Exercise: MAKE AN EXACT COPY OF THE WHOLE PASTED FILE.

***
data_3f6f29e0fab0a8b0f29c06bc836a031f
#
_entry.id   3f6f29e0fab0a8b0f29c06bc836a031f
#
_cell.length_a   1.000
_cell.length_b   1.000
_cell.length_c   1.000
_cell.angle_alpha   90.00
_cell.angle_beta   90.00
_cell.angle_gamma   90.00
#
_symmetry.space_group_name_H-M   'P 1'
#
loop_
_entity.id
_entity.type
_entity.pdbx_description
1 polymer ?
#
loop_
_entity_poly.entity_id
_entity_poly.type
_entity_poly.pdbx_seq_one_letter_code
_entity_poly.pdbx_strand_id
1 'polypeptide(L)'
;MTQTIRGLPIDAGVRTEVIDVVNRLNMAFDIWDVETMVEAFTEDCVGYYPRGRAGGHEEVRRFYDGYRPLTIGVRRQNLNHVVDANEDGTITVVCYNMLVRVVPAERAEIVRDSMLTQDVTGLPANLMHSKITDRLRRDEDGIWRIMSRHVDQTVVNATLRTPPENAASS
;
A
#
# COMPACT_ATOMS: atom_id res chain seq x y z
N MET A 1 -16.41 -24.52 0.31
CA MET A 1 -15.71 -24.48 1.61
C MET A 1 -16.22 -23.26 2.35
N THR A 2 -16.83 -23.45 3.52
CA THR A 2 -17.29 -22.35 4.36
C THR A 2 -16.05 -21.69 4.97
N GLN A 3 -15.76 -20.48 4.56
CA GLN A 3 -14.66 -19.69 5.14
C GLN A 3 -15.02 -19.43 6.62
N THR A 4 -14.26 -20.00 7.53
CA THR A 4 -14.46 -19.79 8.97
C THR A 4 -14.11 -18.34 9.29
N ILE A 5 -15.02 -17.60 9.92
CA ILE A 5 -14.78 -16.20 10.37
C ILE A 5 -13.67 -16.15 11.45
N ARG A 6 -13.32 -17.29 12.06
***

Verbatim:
data_3f6f29e0fab0a8b0f29c06bc836a031f
#
_entry.id   3f6f29e0fab0a8b0f29c06bc836a031f
#
_cell.length_a   1.000
_cell.length_b   1.000
_cell.length_c   1.000
_cell.angle_alpha   90.00
_cell.angle_beta   90.00
_cell.angle_gamma   90.00
#
_symmetry.space_group_name_H-M   'P 1'
#
loop_
_entity.id
_entity.type
_entity.pdbx_description
1 polymer ?
#
loop_
_entity_poly.entity_id
_entity_poly.type
_entity_poly.pdbx_seq_one_letter_code
_entity_poly.pdbx_strand_id
1 'polypeptide(L)'
;MTQTIRGLPIDAGVRTEVIDVVNRLNMAFDIWDVETMVEAFTEDCVGYYPRGRAGGHEEVRRFYDGYRPLTIGVRRQNLNHVVDANEDGTITVVCYNMLVRVVPAERAEIVRDSMLTQDVTGLPANLMHSKITDRLRRDEDGIWRIMSRHVDQTVVNATLRTPPENAASS
;
A
#
# COMPACT_ATOMS: atom_id res chain seq x y z
N MET A 1 -16.41 -24.52 0.31
CA MET A 1 -15.71 -24.48 1.61
C MET A 1 -16.22 -23.26 2.35
N THR A 2 -16.83 -23.45 3.52
CA THR A 2 -17.29 -22.35 4.36
C THR A 2 -16.05 -21.69 4.97
N GLN A 3 -15.76 -20.48 4.56
CA GLN A 3 -14.66 -19.69 5.14
C GLN A 3 -15.02 -19.43 6.62
N THR A 4 -14.26 -20.00 7.53
CA THR A 4 -14.46 -19.79 8.97
C THR A 4 -14.11 -18.34 9.29
N ILE A 5 -15.02 -17.60 9.92
CA ILE A 5 -14.78 -16.20 10.37
C ILE A 5 -13.67 -16.15 11.45
N ARG A 6 -13.32 -17.29 12.06